Democrats expect voters to be good housewives 

Though ballyhooed, this document labelled “The good wife’s guide” from a May 1955 edition of Housekeeping Monthly, has particular poignancy when viewed through the lens of a Democratic politician accusing dissenters of Obamacare of not giving the bill a chance. Just replace “wife” with “voter” and “men” with “politicians” and you arrive at the sort of government-knows-best logic that not only led to a legal requirement to buy health insurance, but also the idea that any harsh rhetoric protesting the law is unbecoming for a good electorate (as Freddoso points out today):

  • Be a little gay and a little more interesting for [your politician]. His boring day may need a lift and one of your duties is to provide it.
  • Your [politician] will feel he has reached a haven of rest and order, and it will give you a lift too. After all, catering for [your politician's] comfort will provide you with immense personal satisfaction.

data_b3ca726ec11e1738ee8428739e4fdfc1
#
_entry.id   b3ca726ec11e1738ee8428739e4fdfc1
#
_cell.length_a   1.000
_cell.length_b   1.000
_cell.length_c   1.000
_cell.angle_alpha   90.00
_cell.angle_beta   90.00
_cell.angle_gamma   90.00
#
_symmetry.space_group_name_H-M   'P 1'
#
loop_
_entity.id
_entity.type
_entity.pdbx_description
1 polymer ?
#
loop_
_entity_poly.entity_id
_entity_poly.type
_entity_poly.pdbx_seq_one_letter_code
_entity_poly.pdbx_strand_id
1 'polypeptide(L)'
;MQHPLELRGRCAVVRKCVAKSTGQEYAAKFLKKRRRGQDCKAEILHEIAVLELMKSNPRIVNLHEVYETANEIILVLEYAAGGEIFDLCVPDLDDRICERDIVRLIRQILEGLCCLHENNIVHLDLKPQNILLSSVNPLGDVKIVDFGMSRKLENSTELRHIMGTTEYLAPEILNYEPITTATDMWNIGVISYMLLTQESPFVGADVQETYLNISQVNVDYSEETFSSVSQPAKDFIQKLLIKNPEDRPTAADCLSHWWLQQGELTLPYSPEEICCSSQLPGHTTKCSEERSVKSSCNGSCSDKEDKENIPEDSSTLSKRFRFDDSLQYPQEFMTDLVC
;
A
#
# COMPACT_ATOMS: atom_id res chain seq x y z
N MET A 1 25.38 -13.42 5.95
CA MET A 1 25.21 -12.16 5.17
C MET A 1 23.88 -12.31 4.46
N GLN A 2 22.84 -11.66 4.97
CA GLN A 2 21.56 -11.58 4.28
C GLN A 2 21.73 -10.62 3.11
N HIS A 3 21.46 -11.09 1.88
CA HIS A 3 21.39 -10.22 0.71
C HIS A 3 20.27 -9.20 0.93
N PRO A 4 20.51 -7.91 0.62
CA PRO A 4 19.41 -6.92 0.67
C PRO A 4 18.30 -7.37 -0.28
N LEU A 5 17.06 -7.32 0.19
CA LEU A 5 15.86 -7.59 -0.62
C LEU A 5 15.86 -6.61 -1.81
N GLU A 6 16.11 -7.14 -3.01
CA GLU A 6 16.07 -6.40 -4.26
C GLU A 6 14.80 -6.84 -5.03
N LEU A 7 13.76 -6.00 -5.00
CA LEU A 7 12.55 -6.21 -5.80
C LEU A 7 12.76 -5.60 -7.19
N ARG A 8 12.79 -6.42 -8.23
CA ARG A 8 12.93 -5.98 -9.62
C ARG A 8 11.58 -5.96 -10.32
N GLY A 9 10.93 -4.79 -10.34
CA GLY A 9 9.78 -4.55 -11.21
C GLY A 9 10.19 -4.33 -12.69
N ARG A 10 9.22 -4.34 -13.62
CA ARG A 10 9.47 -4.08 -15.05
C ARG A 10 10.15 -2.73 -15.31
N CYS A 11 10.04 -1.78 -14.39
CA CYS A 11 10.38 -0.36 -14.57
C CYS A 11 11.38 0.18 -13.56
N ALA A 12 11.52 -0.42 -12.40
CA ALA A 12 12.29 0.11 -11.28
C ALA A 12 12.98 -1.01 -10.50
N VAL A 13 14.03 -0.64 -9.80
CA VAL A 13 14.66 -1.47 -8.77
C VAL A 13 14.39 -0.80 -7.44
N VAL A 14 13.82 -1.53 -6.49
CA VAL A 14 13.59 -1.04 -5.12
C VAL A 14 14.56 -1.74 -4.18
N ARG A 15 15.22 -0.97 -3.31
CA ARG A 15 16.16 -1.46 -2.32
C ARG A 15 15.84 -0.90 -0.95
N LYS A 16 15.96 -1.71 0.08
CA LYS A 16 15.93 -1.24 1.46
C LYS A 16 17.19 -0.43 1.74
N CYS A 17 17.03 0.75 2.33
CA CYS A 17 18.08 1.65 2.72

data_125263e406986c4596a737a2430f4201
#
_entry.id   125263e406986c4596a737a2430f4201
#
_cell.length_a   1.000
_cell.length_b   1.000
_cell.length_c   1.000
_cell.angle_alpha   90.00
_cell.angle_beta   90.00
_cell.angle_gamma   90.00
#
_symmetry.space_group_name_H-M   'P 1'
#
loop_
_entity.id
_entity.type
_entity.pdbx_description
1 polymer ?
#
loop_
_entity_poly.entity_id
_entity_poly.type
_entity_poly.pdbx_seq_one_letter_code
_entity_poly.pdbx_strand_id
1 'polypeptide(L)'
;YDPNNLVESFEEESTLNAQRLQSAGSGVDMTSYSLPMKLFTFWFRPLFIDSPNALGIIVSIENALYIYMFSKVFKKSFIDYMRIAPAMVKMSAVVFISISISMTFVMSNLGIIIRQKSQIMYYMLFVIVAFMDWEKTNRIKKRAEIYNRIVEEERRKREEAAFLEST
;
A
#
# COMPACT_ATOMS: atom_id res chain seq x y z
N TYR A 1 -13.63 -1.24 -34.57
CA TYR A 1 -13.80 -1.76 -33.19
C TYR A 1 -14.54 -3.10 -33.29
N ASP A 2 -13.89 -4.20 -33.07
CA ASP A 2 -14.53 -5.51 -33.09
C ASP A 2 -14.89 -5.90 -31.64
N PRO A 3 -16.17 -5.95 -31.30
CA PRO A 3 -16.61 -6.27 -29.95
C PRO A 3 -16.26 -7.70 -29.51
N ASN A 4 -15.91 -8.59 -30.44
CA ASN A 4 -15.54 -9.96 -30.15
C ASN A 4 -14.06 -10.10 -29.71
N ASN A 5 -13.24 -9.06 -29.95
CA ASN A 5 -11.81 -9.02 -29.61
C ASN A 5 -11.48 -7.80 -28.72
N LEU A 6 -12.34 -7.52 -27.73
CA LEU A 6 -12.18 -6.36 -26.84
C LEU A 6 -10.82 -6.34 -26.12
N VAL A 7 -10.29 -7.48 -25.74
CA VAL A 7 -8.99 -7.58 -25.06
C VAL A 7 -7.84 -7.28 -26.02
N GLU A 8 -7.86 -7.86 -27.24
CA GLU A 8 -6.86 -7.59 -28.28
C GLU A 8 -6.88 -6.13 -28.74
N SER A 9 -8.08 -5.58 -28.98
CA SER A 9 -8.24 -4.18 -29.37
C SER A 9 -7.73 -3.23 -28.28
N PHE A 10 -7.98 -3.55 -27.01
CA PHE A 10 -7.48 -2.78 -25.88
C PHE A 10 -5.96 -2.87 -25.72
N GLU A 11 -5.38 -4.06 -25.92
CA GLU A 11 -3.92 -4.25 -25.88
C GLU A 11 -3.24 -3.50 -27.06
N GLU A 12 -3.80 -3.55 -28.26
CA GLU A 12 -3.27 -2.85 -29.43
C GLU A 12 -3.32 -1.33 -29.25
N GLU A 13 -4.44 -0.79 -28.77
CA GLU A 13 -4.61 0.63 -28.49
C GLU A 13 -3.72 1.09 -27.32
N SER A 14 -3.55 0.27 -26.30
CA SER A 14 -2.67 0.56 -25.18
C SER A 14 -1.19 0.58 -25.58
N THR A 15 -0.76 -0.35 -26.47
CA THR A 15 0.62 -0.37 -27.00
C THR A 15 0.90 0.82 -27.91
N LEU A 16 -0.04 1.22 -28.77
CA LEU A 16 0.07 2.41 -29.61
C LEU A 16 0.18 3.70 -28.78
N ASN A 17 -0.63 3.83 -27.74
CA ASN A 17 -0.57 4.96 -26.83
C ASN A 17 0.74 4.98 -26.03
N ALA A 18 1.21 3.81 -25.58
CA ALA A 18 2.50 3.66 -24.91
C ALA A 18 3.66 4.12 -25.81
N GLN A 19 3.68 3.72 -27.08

• Prepare the children … They are little treasures and [your politician] would like to see them playing the part. … Try to encourage the children to be quiet.
  • Be happy to see [your politician].
  • Greet [your politician] with a warm smile and show sincerity in your desire to please him.
  • Listen to [your politician]. You may have a dozen important things to tell him, but the moment of his arrival is not the time. Let him talk first — remember, his topics of conversation are more important than yours.
  • … Never complain if [your politician] comes home late or goes out to dinner, or other places of entertainment without you. Instead, try to understand his world of strain and pressure and his very real need to be at home and relax.
  • Don’t greet [your politician] with complaints and problems.
  • Don’t ask [your politician] questions about his actions or question his judgment or integrity. Remember, he is the master of the [H]ouse and as such will always exercise his will with fairness and truthfulness. You have no right to question him.
  • A good [voter] always knows her place.

Without question this would certainly lead to a more docile, less conflict-filled political life.

About The Author

J.P. Freire

J.P. Freire is the associate editor of commentary. Previously he was the managing editor of the American Spectator. Freire was named journalist of the year for 2009 by the Conservative Political Action Conference (CPAC). You can follow him on Twitter here. Besides the Spectator, Freire's work has appeared in... more
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